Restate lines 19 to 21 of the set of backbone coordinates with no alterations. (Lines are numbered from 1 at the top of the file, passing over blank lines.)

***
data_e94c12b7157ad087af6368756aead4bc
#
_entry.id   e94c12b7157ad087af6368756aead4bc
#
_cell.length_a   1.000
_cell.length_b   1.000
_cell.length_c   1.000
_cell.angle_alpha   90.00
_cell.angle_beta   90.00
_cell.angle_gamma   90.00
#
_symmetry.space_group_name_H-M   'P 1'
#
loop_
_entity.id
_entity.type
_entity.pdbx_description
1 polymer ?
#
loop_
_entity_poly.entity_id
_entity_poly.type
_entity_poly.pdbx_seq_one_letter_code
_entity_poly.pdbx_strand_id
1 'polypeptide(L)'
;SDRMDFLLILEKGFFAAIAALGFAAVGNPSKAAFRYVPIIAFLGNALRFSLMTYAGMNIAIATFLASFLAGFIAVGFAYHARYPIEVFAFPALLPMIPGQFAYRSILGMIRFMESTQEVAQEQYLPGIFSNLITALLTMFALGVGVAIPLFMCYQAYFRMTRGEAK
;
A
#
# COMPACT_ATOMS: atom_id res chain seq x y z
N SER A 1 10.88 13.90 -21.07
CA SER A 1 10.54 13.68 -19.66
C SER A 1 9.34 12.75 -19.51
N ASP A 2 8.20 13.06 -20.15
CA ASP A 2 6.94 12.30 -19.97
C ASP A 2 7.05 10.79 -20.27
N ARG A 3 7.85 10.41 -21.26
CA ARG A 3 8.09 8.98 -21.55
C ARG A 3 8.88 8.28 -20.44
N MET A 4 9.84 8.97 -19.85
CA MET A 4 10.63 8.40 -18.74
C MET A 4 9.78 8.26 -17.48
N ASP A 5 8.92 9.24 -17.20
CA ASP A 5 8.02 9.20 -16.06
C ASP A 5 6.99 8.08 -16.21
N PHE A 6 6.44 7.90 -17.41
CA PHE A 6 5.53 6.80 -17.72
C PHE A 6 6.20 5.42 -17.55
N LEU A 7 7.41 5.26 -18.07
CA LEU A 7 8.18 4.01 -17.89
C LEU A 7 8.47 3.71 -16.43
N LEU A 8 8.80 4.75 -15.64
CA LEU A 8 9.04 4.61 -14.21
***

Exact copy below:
#
loop_
_entity_poly.entity_id